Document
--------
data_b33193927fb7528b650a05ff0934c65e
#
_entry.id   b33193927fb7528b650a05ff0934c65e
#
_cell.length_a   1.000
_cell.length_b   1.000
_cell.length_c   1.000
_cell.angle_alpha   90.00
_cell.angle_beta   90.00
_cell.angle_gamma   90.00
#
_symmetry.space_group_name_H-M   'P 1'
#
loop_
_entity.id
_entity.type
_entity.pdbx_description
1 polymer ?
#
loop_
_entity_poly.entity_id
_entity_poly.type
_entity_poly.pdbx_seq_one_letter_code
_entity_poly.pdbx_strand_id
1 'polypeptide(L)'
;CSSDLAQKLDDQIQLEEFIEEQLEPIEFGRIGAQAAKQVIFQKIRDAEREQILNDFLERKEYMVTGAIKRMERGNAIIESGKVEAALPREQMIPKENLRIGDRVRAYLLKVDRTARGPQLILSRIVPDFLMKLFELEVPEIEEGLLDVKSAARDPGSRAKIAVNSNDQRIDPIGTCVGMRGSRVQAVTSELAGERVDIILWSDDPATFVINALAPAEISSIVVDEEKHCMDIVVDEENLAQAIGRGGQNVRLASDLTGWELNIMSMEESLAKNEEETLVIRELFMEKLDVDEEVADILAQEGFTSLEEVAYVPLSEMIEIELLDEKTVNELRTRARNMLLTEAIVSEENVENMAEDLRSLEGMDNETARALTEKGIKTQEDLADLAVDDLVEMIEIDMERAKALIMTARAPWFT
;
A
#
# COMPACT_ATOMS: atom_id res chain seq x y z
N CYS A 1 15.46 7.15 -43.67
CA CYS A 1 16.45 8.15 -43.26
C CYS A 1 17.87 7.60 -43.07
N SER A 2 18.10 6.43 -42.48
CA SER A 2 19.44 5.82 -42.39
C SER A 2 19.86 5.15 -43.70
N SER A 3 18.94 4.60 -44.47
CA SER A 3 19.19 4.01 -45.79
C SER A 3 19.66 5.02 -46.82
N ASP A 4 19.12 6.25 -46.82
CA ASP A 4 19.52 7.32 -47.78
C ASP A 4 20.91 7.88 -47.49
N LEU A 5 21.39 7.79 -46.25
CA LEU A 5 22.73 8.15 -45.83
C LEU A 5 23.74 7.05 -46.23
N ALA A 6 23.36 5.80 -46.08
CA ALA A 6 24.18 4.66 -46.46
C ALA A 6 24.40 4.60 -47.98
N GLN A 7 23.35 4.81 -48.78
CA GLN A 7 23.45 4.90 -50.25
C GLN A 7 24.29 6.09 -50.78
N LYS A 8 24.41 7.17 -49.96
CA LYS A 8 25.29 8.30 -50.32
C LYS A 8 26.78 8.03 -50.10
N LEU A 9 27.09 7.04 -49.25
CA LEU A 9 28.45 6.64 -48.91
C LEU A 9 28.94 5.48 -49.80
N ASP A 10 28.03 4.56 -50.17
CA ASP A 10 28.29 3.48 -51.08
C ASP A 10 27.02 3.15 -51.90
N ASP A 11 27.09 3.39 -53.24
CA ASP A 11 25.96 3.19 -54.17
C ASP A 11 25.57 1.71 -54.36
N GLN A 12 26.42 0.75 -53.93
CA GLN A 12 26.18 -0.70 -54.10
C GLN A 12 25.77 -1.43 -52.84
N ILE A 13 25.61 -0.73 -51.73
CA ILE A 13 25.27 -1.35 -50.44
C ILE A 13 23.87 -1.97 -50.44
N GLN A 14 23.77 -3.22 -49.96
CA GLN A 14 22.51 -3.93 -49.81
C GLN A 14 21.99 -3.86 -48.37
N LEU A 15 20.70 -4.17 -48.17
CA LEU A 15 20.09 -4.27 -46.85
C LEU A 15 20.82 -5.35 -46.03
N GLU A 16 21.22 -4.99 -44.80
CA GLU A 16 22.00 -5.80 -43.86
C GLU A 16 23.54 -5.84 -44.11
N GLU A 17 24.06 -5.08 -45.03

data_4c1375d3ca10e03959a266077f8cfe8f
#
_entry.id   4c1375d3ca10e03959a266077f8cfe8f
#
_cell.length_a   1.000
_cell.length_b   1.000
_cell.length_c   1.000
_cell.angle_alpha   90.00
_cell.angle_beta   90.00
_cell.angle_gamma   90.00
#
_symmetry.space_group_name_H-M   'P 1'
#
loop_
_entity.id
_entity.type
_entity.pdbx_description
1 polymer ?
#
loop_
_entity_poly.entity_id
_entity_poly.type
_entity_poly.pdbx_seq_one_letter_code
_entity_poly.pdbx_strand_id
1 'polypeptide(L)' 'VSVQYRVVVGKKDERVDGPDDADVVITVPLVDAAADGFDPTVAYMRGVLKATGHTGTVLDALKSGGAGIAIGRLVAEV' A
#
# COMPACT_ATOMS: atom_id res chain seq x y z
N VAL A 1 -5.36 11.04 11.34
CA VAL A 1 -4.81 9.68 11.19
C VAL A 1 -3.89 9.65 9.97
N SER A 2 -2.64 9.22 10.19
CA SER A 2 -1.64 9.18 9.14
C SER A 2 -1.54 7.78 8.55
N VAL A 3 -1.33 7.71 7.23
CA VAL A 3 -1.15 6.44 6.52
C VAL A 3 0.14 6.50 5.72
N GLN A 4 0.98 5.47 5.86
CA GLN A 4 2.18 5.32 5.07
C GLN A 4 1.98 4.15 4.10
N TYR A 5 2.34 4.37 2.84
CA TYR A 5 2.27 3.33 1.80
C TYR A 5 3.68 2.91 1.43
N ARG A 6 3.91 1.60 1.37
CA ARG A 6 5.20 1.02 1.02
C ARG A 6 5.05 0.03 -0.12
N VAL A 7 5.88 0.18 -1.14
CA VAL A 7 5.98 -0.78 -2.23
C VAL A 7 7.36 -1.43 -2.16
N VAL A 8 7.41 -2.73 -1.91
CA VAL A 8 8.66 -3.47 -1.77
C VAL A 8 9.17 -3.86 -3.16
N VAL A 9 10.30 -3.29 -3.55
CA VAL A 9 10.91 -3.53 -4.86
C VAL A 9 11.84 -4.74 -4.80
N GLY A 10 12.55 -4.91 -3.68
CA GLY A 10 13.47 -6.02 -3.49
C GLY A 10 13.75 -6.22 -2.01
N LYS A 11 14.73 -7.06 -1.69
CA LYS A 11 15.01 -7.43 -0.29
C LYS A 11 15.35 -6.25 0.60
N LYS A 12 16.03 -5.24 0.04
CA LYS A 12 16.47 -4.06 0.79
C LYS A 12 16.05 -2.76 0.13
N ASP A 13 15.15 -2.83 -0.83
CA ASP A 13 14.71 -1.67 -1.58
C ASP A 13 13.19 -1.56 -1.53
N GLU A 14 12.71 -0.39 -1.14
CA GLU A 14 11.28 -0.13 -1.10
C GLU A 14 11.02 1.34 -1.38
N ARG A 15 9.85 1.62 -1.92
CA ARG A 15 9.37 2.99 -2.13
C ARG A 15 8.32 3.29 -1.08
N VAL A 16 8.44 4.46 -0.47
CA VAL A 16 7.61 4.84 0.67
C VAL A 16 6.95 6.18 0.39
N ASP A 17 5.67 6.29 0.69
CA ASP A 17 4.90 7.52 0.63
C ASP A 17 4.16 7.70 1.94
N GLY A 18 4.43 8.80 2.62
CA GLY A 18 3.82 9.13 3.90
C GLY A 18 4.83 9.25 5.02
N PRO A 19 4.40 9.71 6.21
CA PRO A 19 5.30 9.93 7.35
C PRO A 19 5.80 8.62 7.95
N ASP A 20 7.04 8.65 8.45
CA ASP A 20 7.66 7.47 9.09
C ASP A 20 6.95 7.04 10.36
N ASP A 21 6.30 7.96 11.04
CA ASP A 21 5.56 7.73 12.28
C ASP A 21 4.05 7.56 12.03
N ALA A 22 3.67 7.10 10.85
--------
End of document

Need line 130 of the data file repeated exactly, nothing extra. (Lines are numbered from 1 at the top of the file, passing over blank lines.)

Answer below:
C VAL A 8 9.17 -3.86 -3.16